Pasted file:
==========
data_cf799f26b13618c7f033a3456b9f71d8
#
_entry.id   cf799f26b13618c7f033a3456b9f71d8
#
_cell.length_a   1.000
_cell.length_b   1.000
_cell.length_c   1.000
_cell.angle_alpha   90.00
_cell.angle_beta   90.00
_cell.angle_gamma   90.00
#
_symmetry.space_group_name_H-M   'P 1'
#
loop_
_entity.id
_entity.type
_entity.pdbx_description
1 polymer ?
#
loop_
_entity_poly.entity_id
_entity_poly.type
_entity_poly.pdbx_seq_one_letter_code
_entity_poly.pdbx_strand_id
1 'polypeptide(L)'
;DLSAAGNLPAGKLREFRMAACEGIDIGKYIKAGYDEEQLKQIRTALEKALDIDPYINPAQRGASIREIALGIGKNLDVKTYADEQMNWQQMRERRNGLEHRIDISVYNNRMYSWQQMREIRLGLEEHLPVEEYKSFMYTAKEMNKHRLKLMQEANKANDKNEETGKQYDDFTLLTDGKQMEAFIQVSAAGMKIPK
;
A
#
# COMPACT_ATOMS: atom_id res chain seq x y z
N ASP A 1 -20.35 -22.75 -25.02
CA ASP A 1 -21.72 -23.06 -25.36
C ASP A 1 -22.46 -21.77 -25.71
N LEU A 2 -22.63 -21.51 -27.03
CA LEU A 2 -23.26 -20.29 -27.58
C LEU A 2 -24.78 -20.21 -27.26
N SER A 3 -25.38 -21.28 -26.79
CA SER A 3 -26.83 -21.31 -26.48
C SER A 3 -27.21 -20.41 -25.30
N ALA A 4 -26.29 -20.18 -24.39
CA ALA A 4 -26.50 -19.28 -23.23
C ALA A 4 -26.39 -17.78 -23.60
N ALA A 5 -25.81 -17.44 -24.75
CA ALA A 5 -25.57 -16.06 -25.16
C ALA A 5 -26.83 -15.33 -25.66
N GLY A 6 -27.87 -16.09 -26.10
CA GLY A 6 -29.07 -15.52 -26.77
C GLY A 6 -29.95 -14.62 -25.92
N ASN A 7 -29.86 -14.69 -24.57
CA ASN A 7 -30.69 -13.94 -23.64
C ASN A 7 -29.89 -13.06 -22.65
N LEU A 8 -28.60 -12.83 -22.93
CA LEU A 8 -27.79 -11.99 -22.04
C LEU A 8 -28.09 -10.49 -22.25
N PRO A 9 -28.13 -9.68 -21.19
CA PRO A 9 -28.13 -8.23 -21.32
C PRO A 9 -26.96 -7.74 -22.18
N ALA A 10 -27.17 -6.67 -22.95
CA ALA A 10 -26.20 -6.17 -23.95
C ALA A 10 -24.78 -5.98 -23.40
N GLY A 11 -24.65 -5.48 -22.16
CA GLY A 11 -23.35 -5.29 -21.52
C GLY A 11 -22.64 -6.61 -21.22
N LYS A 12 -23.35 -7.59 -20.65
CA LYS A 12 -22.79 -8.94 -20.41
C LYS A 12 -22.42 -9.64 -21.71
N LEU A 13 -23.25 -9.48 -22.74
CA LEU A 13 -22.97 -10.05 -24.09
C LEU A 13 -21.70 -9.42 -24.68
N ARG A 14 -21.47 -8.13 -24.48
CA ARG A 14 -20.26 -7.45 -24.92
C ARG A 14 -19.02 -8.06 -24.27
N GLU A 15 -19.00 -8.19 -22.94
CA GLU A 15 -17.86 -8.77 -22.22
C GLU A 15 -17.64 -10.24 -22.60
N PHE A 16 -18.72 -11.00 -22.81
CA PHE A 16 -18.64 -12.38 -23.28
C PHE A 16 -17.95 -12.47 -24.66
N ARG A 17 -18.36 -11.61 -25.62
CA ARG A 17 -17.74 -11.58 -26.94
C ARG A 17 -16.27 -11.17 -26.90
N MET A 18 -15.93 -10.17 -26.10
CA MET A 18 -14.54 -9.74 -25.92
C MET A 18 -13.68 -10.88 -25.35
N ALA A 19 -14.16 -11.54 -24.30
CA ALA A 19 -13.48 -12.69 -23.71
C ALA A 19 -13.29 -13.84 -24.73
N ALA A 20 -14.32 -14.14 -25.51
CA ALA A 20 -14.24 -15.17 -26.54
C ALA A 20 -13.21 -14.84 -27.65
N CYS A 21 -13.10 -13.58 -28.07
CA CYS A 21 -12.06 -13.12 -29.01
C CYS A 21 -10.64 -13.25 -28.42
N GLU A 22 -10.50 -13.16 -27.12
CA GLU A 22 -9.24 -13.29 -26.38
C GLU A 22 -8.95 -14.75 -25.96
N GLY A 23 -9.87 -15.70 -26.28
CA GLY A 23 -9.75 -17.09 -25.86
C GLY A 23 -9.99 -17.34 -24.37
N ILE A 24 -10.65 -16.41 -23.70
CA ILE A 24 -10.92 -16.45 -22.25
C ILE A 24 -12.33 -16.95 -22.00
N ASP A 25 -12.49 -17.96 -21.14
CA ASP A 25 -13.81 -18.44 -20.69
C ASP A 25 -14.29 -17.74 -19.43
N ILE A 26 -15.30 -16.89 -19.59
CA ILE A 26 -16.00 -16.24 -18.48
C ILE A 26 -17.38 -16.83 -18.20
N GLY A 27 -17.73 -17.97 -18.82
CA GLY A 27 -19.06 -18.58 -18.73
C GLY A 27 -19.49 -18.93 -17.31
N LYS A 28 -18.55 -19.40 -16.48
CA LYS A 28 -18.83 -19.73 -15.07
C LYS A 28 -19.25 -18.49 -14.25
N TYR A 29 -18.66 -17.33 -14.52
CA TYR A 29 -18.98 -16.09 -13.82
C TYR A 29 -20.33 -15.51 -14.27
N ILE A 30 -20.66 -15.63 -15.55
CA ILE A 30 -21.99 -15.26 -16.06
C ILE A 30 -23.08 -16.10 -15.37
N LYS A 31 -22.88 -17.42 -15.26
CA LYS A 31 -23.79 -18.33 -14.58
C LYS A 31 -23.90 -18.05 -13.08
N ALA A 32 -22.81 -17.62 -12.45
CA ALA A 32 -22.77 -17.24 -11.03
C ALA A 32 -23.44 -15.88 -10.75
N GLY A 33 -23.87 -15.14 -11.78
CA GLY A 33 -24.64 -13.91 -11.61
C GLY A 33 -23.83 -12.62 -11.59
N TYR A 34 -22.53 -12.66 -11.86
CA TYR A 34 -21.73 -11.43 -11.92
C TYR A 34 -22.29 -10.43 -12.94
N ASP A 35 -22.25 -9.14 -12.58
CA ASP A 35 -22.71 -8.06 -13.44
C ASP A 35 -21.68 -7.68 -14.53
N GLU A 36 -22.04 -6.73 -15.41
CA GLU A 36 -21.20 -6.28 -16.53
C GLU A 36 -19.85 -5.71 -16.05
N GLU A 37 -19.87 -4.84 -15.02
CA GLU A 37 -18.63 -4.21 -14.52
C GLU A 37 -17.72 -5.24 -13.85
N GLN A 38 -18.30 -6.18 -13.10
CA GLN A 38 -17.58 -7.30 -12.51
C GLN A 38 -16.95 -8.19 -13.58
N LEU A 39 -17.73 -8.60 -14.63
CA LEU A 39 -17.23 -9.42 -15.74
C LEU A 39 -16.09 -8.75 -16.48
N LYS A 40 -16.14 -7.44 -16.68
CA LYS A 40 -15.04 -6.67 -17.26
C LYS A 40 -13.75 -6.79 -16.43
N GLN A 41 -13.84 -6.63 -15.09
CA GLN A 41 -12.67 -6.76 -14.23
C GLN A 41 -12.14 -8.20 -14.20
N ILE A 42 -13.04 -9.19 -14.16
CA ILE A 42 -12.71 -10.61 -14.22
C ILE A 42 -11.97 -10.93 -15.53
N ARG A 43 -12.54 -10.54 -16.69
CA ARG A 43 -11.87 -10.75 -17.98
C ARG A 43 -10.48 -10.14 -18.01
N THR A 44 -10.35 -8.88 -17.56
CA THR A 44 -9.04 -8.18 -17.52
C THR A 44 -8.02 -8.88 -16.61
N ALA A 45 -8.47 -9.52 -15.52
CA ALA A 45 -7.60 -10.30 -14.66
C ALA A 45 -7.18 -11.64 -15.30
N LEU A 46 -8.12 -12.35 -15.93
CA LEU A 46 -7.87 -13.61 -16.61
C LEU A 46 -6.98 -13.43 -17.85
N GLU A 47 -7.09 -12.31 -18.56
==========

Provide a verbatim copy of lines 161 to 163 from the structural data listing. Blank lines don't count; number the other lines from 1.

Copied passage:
CA THR A 44 -9.04 -8.18 -17.52
C THR A 44 -8.02 -8.88 -16.61
N ALA A 45 -8.47 -9.52 -15.52